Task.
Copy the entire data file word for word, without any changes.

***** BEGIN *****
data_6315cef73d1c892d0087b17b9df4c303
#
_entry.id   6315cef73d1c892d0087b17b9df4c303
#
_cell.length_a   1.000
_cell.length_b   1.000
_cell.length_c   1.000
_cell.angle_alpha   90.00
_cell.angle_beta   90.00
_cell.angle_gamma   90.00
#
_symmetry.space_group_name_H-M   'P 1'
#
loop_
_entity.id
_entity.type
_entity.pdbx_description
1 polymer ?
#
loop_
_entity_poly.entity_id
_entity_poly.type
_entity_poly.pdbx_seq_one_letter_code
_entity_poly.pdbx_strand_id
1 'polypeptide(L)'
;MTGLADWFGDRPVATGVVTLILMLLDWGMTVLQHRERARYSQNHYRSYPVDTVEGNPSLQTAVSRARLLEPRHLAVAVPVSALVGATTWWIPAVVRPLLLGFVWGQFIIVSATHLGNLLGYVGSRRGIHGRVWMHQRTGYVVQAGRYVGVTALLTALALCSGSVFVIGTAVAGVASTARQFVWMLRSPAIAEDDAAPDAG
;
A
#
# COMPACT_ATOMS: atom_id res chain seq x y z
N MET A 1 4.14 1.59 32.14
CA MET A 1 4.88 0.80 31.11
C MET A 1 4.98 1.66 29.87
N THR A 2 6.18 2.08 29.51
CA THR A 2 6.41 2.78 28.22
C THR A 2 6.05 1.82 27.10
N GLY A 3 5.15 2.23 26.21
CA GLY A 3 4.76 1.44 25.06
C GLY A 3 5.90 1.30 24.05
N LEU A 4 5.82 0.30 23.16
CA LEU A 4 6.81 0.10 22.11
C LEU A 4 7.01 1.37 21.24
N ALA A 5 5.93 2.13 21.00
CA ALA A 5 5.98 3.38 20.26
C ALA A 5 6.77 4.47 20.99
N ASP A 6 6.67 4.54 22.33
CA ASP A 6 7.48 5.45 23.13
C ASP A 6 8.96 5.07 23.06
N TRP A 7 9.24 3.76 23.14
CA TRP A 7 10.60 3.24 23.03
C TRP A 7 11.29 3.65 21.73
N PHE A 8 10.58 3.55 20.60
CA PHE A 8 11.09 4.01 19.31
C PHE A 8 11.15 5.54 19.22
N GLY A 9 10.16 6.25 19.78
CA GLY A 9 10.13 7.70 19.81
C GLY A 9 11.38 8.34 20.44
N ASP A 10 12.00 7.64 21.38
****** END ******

data_6315cef73d1c892d0087b17b9df4c303
#
_entry.id   6315cef73d1c892d0087b17b9df4c303
#
_cell.length_a   1.000
_cell.length_b   1.000
_cell.length_c   1.000
_cell.angle_alpha   90.00
_cell.angle_beta   90.00
_cell.angle_gamma   90.00
#
_symmetry.space_group_name_H-M   'P 1'
#
loop_
_entity.id
_entity.type
_entity.pdbx_description
1 polymer ?
#
loop_
_entity_poly.entity_id
_entity_poly.type
_entity_poly.pdbx_seq_one_letter_code
_entity_poly.pdbx_strand_id
1 'polypeptide(L)'
;MTGLADWFGDRPVATGVVTLILMLLDWGMTVLQHRERARYSQNHYRSYPVDTVEGNPSLQTAVSRARLLEPRHLAVAVPVSALVGATTWWIPAVVRPLLLGFVWGQFIIVSATHLGNLLGYVGSRRGIHGRVWMHQRTGYVVQAGRYVGVTALLTALALCSGSVFVIGTAVAGVASTARQFVWMLRSPAIAEDDAAPDAG
;
A
#
# COMPACT_ATOMS: atom_id res chain seq x y z
N MET A 1 4.14 1.59 32.14
CA MET A 1 4.88 0.80 31.11
C MET A 1 4.98 1.66 29.87
N THR A 2 6.18 2.08 29.51
CA THR A 2 6.41 2.78 28.22
C THR A 2 6.05 1.82 27.10
N GLY A 3 5.15 2.23 26.21
CA GLY A 3 4.76 1.44 25.06
C GLY A 3 5.90 1.30 24.05
N LEU A 4 5.82 0.30 23.16
CA LEU A 4 6.81 0.10 22.11
C LEU A 4 7.01 1.37 21.24
N ALA A 5 5.93 2.13 21.00
CA ALA A 5 5.98 3.38 20.26
C ALA A 5 6.77 4.47 20.99
N ASP A 6 6.67 4.54 22.33
CA ASP A 6 7.48 5.45 23.13
C ASP A 6 8.96 5.07 23.06
N TRP A 7 9.24 3.76 23.14
CA TRP A 7 10.60 3.24 23.03
C TRP A 7 11.29 3.65 21.73
N PHE A 8 10.58 3.55 20.60
CA PHE A 8 11.09 4.01 19.31
C PHE A 8 11.15 5.54 19.22
N GLY A 9 10.16 6.25 19.78
CA GLY A 9 10.13 7.70 19.81
C GLY A 9 11.38 8.34 20.44
N ASP A 10 12.00 7.64 21.38